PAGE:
HomeLocked38,000 businesses at risk of financial distress

38,000 businesses at risk of financial distress

38,000 businesses at risk of financial distress
Close to 38,000 Australian businesses are a high risk of distress this financial year, despite signs the Australian economy is on the mend, according to the latest data from Dun & Bradstreet (D&B).
The data reveals that the number of firms at risk has continued to rise over the past fifteen months, from around 34,000 in Q2 2008 to almost 38,000 in the June quarter of 2009. This increase leaves one in ten (10.2 percent) firms at risk of financial distress in the 12 months to the end of June 2010.
According to D&B CEO Christine Christian, this latest research provides a warning to Australian executives that the economic recovery won’t be all smooth sailing and that risk and cash flow management is critical to business success regardless of where we are in the business cycle.
“D&B’s research provides an important reminder that a continued vigilant focus on cash flow and credit risk is absolutely critical during a period of economic recovery,” she said.
Young firms face the greatest risk of financial stress or failure in the current financial
year, with 17 percent (or more than 20,000 firms) of firms up to five years old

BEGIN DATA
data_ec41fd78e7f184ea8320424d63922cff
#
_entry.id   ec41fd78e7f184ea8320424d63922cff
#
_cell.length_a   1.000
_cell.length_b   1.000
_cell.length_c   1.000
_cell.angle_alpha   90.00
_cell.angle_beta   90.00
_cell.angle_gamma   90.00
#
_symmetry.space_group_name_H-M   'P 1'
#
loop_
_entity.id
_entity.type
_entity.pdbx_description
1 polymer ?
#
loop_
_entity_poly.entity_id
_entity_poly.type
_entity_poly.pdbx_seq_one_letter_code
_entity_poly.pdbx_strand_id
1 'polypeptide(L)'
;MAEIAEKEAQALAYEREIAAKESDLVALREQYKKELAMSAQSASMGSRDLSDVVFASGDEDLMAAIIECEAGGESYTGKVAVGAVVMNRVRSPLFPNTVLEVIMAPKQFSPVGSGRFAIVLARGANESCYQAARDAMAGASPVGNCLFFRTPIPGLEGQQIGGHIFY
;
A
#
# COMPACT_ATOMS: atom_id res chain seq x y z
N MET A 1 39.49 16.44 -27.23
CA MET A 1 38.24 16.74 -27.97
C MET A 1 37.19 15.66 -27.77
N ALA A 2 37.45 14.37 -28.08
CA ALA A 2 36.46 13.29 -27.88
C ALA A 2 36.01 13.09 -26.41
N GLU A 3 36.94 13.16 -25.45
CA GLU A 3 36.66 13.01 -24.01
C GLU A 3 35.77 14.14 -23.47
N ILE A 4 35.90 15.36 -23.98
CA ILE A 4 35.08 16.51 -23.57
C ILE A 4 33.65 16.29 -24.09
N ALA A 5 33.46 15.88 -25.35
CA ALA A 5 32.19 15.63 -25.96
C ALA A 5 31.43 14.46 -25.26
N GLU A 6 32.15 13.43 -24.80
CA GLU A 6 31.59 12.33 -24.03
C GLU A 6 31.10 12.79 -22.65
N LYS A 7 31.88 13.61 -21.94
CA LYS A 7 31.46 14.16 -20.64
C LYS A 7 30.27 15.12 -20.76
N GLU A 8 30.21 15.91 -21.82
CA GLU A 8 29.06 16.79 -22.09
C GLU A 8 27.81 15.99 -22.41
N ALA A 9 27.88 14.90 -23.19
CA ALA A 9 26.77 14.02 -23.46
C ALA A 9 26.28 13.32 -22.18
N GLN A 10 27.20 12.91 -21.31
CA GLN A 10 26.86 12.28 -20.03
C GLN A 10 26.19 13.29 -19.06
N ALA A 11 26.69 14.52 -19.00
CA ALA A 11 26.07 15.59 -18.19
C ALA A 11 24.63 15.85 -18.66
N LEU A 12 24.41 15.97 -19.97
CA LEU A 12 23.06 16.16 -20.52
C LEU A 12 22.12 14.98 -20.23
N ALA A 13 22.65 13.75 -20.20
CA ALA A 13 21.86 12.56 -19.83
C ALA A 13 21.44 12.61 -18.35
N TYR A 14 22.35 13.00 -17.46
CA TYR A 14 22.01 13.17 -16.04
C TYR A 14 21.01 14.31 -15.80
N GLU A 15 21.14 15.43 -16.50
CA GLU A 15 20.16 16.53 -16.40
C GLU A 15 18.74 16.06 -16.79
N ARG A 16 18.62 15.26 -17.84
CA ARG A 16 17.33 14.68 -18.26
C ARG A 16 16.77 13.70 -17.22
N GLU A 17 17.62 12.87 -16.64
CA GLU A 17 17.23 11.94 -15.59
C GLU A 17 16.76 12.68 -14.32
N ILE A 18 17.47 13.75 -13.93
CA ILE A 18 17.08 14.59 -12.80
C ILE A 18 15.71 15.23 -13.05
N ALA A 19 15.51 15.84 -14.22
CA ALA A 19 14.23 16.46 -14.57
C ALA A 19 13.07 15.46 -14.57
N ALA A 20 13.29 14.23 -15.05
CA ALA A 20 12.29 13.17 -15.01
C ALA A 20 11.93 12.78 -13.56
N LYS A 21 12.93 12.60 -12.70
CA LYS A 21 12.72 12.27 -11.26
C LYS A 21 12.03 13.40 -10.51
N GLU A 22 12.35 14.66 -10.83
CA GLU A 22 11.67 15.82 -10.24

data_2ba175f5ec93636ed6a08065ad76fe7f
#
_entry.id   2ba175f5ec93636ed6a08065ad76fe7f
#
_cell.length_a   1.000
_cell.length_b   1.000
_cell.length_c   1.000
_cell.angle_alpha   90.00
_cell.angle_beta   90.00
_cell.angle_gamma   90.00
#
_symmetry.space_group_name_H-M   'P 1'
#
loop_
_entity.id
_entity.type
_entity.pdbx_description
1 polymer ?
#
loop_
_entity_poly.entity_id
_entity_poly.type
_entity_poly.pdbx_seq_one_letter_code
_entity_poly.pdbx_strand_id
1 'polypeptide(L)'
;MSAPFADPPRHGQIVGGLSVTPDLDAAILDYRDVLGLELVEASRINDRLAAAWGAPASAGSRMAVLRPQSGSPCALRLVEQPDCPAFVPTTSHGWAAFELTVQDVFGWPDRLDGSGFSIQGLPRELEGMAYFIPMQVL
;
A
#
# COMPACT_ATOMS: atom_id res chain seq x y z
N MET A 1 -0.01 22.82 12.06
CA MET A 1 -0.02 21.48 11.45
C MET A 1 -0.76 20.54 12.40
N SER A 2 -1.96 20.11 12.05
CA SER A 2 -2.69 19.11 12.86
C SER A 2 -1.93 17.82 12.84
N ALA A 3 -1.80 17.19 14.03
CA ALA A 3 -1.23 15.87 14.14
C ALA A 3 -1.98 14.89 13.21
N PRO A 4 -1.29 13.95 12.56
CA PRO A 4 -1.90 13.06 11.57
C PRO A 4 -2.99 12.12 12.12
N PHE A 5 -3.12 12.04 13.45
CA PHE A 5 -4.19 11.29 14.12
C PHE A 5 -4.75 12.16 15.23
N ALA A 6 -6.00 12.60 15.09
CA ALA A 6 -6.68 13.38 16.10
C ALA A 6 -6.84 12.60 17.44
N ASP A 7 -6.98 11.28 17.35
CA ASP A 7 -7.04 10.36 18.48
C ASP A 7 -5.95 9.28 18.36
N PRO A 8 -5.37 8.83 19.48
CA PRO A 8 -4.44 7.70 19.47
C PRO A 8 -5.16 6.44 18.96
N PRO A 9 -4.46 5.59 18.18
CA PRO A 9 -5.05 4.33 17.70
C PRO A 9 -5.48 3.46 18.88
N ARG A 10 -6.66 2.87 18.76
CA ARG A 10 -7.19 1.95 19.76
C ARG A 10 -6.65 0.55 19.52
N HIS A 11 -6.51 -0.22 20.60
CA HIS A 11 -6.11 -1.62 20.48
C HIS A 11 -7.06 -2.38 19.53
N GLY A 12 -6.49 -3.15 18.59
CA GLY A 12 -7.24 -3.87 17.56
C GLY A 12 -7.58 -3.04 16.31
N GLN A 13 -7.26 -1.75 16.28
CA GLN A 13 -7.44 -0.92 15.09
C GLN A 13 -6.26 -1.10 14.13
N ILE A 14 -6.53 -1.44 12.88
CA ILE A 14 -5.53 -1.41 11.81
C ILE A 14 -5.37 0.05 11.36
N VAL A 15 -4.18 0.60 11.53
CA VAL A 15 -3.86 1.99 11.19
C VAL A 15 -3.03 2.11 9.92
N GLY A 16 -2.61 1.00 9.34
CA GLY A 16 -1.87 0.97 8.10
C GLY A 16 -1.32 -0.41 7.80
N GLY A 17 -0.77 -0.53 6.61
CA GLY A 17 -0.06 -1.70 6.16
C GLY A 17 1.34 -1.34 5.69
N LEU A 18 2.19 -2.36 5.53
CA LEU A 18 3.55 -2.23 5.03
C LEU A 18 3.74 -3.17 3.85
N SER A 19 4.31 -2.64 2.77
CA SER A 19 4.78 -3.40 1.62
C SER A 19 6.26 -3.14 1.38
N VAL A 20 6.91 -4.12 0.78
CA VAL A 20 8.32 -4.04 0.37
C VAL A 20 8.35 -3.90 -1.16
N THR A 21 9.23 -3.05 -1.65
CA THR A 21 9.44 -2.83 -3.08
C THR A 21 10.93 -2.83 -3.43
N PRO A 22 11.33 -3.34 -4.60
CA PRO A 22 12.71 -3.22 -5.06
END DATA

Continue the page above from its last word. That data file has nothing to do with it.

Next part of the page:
categorised as high risk. Older, well established firms that have been operating for
many years have a significantly lower risk of failure at just more than three percent. In terms of industry, the communication industry rated a high risk of experiencing stress this financial year at 13 percent.

Close to 38,000 Australian businesses are considered to be ‘high risk’ candidates of distress this financial year, despite signs the Australian economy is on the mend, according to the latest data from Dun & Bradstreet (D&B).

The data reveals that the number of firms at risk has continued to rise over the past fifteen months, from around 34,000 in Q2 2008 to almost 38,000 in the June quarter of 2009. This increase leaves one in ten (10.2 percent) firms at risk of financial distress in the 12 months to the end of June 2010.

According to D&B CEO Christine Christian, this latest research provides a warning to Australian executives that the economic recovery won’t be all smooth sailing and that risk and cash flow management is critical to business success regardless of where we are in the business cycle.

“D&B’s research provides an important reminder that a continued vigilant focus on cash flow and credit risk is absolutely critical during a period of economic recovery,” she said.

Young firms face the greatest risk of financial stress or failure in the current financial year, with 17 percent (or more than 20,000 firms) of firms up to five years old categorised as high risk. Older, well established firms that have been operating for many years have a significantly lower risk of failure at just more than three percent. In terms of industry, the communication industry rated a high risk of experiencing stress this financial year at 13 percent.

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Jessica Stanichttp://www.dynamicbusiness.com.au
Jessica has a background in both marketing and journalism and is dedicated to making the website the leading online resource for small to medium businesses with ambitions to grow.